- Add random text to images. Similar to what TextRecognitionGenertor does.
- AugMix, CutMix, MixUp.
- CutAndPaste — you have an object, and you need to add it to various background images filling the boundaries with inpainting or Poisson Blending.
- Add a mask or glasses to the face. As I understand, you find facial key points and use them.
- More ImageCompression transforms. We now have Webp and Jpeg formats, but we could add heic and jpeg2000.
- Mosaic Transform — you combine a few images into one big one. It is used in Yolo V4.
- In all dropout transforms, do not zero out but convert target pixels to the grayscale.
- Transform regions only inside of the bounding boxes.
- Transform regions inside of the specified mask. Use case — you need pants of various colors. You segment them beforehand and apply color transforms where the mask is nonzero.
Q: What non-standard transforms work well?
- In the tasks where you have an imbalance of the people with different skin color, say a lot of middle-aged white people, but not enough young black FDA transform works well.
- FDA, RandomSunFlare, and RandomFog in document recognition.
- ImageCompression in all situations where you have an old cell phone or bad camera images.
Q: How do people choose what augmentations to use?
There are different ways, and there is no one best practice so far:
- Pick a similar ML competition at Kaggle and use transforms from the winning solution.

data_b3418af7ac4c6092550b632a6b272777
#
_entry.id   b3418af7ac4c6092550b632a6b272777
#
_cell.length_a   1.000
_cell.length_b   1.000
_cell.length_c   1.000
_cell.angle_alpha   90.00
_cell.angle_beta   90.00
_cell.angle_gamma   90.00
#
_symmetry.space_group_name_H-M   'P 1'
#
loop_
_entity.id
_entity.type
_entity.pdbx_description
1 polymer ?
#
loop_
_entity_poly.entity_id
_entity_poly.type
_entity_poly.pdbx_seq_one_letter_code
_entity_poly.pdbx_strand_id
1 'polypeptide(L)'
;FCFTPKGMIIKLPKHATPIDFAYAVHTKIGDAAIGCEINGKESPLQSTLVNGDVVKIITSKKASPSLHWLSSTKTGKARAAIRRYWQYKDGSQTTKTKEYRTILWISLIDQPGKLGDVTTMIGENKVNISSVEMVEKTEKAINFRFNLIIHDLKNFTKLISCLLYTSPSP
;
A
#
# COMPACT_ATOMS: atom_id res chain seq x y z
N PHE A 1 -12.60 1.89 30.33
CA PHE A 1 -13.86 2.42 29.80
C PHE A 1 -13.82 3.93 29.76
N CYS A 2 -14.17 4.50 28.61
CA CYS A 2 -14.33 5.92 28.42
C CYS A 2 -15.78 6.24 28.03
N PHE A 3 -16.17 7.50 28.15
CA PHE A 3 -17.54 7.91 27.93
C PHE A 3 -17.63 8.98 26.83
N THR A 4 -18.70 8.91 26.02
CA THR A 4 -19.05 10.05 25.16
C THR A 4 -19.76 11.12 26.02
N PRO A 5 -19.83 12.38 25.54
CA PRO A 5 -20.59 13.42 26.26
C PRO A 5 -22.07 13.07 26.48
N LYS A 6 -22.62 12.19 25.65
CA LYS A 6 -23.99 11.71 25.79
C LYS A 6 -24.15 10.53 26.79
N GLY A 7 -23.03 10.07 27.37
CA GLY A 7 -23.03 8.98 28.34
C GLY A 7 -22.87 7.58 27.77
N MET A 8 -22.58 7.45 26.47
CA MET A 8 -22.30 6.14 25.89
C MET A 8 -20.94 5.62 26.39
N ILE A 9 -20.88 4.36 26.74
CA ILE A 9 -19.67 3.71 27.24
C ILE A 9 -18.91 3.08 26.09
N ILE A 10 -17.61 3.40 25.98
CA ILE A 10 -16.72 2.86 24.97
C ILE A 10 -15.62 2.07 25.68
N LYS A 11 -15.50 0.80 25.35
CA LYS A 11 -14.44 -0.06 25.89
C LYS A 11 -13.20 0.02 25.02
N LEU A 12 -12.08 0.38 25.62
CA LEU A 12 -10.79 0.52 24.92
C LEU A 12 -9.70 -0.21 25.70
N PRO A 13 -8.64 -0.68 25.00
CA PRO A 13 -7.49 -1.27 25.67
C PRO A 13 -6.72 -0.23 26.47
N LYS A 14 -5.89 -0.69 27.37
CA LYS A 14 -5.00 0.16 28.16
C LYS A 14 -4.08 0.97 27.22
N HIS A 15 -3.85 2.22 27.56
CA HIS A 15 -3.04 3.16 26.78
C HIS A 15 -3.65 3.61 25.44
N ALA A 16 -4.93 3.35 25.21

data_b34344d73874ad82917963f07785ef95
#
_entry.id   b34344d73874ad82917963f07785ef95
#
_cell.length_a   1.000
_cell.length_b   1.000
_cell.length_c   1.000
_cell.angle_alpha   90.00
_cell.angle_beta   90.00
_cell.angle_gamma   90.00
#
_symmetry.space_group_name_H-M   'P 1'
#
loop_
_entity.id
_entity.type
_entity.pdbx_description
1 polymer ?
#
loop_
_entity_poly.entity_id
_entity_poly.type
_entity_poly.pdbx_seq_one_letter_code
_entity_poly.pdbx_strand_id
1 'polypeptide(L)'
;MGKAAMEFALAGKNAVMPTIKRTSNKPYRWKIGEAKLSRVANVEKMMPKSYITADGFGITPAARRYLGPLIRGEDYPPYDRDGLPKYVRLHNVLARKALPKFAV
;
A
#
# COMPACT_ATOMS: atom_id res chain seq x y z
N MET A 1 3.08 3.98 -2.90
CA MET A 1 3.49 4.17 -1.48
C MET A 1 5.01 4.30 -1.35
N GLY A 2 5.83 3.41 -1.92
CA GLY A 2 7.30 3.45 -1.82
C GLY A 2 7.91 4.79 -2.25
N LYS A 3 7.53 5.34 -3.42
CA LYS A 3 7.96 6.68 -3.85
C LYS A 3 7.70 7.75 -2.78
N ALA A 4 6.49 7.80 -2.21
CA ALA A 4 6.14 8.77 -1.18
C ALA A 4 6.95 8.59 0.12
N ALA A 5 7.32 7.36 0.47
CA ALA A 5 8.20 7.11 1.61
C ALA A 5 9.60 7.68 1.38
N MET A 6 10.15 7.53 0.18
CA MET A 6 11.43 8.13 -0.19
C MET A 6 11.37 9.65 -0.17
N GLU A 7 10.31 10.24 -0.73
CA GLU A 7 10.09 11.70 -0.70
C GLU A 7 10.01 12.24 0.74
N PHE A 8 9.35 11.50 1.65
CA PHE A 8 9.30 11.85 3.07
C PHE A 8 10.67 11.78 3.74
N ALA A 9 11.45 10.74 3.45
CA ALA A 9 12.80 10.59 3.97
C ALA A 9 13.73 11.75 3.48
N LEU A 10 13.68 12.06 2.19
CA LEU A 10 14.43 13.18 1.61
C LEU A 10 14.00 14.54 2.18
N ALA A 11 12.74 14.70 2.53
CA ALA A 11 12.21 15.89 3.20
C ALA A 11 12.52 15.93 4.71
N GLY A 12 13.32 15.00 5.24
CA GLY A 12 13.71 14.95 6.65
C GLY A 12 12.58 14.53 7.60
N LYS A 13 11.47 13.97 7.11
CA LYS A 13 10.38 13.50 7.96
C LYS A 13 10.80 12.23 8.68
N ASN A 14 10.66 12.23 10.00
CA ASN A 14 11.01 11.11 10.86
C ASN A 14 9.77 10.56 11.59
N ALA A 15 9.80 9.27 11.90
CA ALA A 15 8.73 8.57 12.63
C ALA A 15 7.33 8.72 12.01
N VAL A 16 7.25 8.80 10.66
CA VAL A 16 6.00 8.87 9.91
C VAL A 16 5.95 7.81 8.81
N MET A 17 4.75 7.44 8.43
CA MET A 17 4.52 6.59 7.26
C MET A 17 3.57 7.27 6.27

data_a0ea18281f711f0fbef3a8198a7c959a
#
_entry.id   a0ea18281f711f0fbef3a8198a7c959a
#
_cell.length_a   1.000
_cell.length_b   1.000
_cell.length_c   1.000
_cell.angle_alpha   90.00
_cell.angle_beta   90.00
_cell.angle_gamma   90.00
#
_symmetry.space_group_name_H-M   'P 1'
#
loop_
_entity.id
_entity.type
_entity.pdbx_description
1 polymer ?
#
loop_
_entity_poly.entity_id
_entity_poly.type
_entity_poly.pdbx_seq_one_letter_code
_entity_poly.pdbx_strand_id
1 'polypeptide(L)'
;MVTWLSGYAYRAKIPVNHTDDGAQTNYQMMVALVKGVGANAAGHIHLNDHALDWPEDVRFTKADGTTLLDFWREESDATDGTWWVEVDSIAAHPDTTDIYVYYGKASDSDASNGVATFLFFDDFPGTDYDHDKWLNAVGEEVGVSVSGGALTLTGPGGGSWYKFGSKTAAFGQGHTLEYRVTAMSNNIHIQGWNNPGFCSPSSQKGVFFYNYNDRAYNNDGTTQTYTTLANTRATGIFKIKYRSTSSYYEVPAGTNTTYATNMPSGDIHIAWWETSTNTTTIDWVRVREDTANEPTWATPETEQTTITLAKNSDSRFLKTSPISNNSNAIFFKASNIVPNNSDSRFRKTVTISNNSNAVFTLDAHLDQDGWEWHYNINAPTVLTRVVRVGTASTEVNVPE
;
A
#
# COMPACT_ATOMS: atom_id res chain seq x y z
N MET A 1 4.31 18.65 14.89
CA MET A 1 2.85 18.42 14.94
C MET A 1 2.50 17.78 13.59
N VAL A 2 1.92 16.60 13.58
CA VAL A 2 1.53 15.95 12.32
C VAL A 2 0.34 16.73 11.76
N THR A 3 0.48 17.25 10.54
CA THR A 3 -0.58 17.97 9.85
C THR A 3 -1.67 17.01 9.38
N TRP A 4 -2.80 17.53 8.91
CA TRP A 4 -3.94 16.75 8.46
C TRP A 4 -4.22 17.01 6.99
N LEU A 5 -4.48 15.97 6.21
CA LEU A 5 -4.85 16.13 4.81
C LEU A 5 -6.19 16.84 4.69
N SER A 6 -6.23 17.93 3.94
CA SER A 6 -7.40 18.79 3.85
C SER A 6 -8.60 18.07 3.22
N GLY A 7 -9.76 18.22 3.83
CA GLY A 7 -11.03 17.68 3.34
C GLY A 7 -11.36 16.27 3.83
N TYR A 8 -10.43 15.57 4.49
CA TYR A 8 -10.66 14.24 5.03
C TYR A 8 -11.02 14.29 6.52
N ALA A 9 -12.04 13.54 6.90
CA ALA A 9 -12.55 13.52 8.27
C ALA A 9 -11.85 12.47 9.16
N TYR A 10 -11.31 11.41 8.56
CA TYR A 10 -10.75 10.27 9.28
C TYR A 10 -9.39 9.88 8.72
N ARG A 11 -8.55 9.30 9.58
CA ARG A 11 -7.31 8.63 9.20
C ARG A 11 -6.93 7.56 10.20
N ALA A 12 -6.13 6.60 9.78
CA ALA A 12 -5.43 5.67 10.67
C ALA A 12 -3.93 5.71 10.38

- From previous tasks that the current ML Engineer worked on. Typically a person has three sets of the augmentation pipeline: light, medium, and heavy, and this is a good starting point.
- Pick transforms that do not affect the original distribution, say HorizontalFlip for natural images or D4 for satellite imagery.
- Use a Jupyter notebook or visualization tools like this one. (It was not updated for a while; feel free to submit pull requests to add new transforms.
In general, there is a feeling that the task of choosing a proper augmentation pipeline is not solved yet. It is a business opportunity to create a tool that takes a training dataset and returns a strong augmentation pipeline.
But there are a few problems:
No one knows how to choose such a pipeline. There is research in the domain of AutoAugment, which is a subset of even more popular AutoML, but it is in its early stages. Augmentations depend not only on the dataset and task but also on the model. The heavier model you use, the stronger augmentations you can apply. Augmentations add to the accuracy and generalization ability of the model. The smaller the dataset — the more value they add. The problem is that it is unclear beforehand how much value will be added if any. Returning to the library, we have good documentation and functionality, but much could be done.
If you want to contribute to Open Source and have never done it before — you are welcome. We have a lot of simple tasks for you :)
In general, we would like someone to work full-time on the project, but it looks like we need to set up a donation system. It seems like with the current traction, we may succeed in this :)